Pepco, the power company is facing intense scrutiny from customers, government leaders and regulators because the utility’s efforts to restore power after the latest snow storm once again came up short. Commentator and at-large D.C. Council Member Sekou Biddle says it's time for the District to reconsider how it regulates Pepco:
Like tens of thousands of area residents, my house went dark when the snowstorm hit. My family was lucky. The heat and lights came back on the next morning.
But it was just the beginning of the blackout for thousands of our neighbors who ended up staying with friends, enriching hotel operators, or huddling under blankets for days.
People were angry, but strangely, not all that surprised. Pepco's dismal power restoration record means D.C. residents expect the worst. After the latest debacle, the people of the District deserve a major change in course both by Pepco and by those who oversee and regulate the power monopoly.
Here's how we start:
First, the D.C. Public Service Commission should freeze electricity rates. During the past decade, the average residential electric bill in the District went from $44 per month in 2000, to $98 per month in 2010.
When Pepco rolled out an ambitious infrastructure improvement plan, it indicated that another rate increase would likely be required to get the job done.
That's because the company has found lots of other ways to spend money.
The company reported profits of more than $200 million each year since 2004. While Pepco's customers were stoking their fireplaces to keep warm after storms, the company's stockholders and executives were lighting up cigars.
Pepco's top eight executives collected $12.7 million in 2009, and the company paid out $238 million in dividends last year.
A rate increase? That would be an insult to Pepco's customers.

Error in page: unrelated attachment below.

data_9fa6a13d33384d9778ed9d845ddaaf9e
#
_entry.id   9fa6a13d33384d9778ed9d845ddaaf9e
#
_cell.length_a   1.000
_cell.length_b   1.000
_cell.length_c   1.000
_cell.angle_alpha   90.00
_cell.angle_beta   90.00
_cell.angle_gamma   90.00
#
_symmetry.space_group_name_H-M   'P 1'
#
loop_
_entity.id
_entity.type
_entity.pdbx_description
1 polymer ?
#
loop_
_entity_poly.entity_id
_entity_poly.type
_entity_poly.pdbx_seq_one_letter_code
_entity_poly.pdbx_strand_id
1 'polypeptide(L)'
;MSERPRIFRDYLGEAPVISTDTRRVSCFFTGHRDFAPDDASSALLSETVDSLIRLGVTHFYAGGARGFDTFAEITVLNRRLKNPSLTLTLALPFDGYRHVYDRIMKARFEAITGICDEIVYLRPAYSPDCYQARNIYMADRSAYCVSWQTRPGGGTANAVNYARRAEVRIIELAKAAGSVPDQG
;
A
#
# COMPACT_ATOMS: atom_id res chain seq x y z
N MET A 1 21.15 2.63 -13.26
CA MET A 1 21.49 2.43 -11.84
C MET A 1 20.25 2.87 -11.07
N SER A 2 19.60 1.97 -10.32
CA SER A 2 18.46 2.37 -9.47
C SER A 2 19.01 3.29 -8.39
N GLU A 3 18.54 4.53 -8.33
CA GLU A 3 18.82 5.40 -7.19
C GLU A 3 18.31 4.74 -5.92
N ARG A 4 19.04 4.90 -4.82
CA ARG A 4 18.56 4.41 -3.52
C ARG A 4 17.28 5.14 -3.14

The District must also conduct more aggressive oversight of the company. The D.C. Council has ordered Pepco officials to appear at a hearing to answer for its latest so-called storm restoration efforts. So has the Public Service Commission.
These hearings should mark the beginning of a new, more intense level of scrutiny from all levels of government and from the public. It is extremely important that Pepco customers who suffered through the long outages tell their stories.
Finally, the District should pass legislation that holds Pepco accountable for its failures. A bill proposed by Ward 3 Council Member Mary Cheh would establish reliability and performance standards for Pepco and impose fines if the company can't deliver. The fines would be returned to customers in the form of rebates or lower rates.
Absent government-enforced accountability measures, Pepco can simply brush off customer complaints and focus solely on profits.
For far too long, D.C. residents have expected poor performance from Pepco. It is time to step up and demand that the company provide the service we pay for -- or give us our money back.
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